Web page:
Keeping an Eye on Singapore – a Huge Monitoring Challenge
Originally published on February 16, 2018 by Patrick Gebhardt
Last updated on February 10, 2020 • 7 minute read
Smart devices, smart buildings, and smart cities: With IoT, the trend is clear that we will be analyzing and monitoring large parts of our personal and community life in the future. As a monitoring company, we follow this process with an alert eye and many projects dealing with the topic of IoT.
Designing the City of the Future
As we wrote in an earlier blog article, Smart Cities are the urban, technical path of the future and today we would like to show you the urban sensor evaluation of a city like Singapore. Quiet, clean, green - that's what the city of the future looks like, not only in Europe but also in Asia, a continent that stands like no other for overcrowded cities, with little space and bad quality air. Even there, cars will soon autonomically reduce speed in front of danger spots, in the houses clocks and watches will use sensors to adjust the room temperatures to the everyday rhythm of the residents, and in the streets relaxed residents will be able to use an app to display the appropriate times of e-transport for the fastest, safest or most low-carbon way to work. All this sounds like utopia to you? It is. Until now. The "Smart City", in the overall picture, describes a vision developed by researchers and entrepreneurs all over the world, with individual projects, initiatives and alliances.
Singapore: A Typical and Untypical City at Once
Although Singapore is known to be a very clean, safe and well-organized city, many environmental data, including those measuring air pollution, have been moving into alarming dimensions in recent years. Some problems are individual, regional challenges: The so-called “Haze” e.g. is formed by clouds of smoke from the Indonesian island of Sumatra. There, small farmers and plantation owners have begun slash-and-burn clearing of forests and fields. It is a yearly recurring ritual that often coincides with the onset of the dry season in the region. But most of the difficulties are typical problems of a populous city and can easily be transferred to other locations around the world. Fine dust particles, noise pollution, wind velocity, temperature, ozone, carbon monoxide, nitrogen dioxide, dioxide sulphur, road condition (humidity/temperature): All this can be collected, stored and analyzed and help to redirect traffic in an environmentally friendly way or to ensure greater safety at major events. The availability of public parking spaces can be monitored and controlled; traffic jams and accidents can be avoided by intelligent traffic control. In the long term, environmental data on air quality will provide politicians and municipal authorities with valuable data to successfully launch environmental campaigns. Figures like the Pollutant Standards Index (PSI), or the atmospheric aerosol particles, also known as Particulate Matter (PM) - controlled with different aerodynamic diameters - create comparability that is internationally accepted and at least partly in line with the WHO categories. All the important values and environmental data of a city like Singapore can be displayed and visualized in graphs and maps. PRTG Network Monitor is an uncomplicated solution for all sensory data - display, sensor details, limit values and fault notifications can be customized to the highest degree. As the following screenshots show, we did all this using the example of the city of Singapore, down to the finest detail.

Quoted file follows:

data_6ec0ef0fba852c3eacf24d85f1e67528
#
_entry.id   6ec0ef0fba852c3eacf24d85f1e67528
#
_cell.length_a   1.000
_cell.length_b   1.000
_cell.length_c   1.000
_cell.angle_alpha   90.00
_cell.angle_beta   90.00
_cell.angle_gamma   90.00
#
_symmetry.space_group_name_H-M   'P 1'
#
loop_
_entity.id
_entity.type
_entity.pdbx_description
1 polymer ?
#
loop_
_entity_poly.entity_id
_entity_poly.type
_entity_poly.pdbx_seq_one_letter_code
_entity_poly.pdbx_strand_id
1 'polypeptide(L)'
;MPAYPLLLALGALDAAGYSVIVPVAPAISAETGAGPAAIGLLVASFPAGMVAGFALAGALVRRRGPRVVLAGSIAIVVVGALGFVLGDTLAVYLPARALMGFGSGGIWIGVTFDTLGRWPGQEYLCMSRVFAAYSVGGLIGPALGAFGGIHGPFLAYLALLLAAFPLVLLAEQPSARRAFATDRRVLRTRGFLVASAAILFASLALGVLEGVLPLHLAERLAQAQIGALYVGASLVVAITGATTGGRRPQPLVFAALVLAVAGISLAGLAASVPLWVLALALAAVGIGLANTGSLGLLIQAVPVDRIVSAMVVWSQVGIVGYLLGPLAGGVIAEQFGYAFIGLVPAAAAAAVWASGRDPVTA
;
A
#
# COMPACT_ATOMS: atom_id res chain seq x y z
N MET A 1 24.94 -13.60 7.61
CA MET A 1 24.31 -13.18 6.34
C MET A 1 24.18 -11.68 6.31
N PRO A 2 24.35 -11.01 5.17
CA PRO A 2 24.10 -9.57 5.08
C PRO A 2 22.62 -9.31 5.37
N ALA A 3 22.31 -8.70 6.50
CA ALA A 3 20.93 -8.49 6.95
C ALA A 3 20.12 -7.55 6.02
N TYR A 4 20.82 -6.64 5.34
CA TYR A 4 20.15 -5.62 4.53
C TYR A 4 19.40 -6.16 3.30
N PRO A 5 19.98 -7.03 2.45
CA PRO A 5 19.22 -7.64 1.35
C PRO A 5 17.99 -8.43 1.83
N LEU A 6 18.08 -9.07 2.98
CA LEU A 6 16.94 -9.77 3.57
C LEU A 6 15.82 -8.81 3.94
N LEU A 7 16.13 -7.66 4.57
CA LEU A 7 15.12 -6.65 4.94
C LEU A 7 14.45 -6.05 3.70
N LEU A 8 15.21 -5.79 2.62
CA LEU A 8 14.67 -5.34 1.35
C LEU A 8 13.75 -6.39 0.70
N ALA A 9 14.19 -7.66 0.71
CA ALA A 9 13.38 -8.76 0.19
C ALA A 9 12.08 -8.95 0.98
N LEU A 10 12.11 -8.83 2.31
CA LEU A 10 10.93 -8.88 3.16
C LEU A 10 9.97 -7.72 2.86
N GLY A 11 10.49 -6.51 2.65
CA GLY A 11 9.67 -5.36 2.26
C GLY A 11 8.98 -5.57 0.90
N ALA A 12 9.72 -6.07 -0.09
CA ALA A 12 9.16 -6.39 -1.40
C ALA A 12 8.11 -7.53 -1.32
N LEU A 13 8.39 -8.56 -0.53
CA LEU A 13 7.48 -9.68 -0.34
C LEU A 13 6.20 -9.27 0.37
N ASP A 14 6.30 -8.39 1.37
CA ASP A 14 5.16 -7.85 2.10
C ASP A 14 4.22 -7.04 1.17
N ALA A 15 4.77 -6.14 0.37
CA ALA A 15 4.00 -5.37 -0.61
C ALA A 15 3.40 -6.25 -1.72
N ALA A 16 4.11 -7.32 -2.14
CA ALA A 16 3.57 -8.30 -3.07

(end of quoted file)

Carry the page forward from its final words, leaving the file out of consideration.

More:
New "Smart City Index" from Roland Berger
For its recently launched Smart City Index, Roland Berger experts have pooled the most important building blocks of a Smart City strategy in the three main areas of application areas, strategic planning and IT infrastructure as well as a multitude of individual aspects. The six interdependent application fields of public administration – health, education, energy and environment, buildings and mobility – are of particular importance. According to these aspects, 87 major cities around the world were examined and analyzed to see how they are strategically positioned for the road to Smart City. The result: Vienna, Chicago and Singapore came out on top in the ranking - three cities on three different continents.
A Revolution Carried Out by Many Small Companies
Since ancient times it has been common practice to plan urban development instead of passively tolerating it. However, technological progress enables us to open up a completely new stage of development with Smart City. Never before has it been possible to obtain data, that is important for the further development of the urban population, so accurately, quickly and unequivocally. Significantly, however, it is not only the large technological companies that stand out on the global market and impress with their innovative solutions. Many small and medium-sized companies, including those from Germany, are involved in this process and come up with solutions to the unresolved questions of tomorrow's city. A lucrative business, as also statistics from Roland Berger show: By 2023, the volume of the global market for Smart City solutions is expected to be around 28 billion dollars. By 2017, it was $13 billion. As part of our PRTG Sensor Contest we have already presented the German startup SM!GHT: Developers at SM!GHT design street lamps that can do much more than just provide light. They fit perfectly into the challenge profile of a Smart City: integration of public WiFi, environmental sensors, electronic charging infrastructure, and much more. The journey has just begun.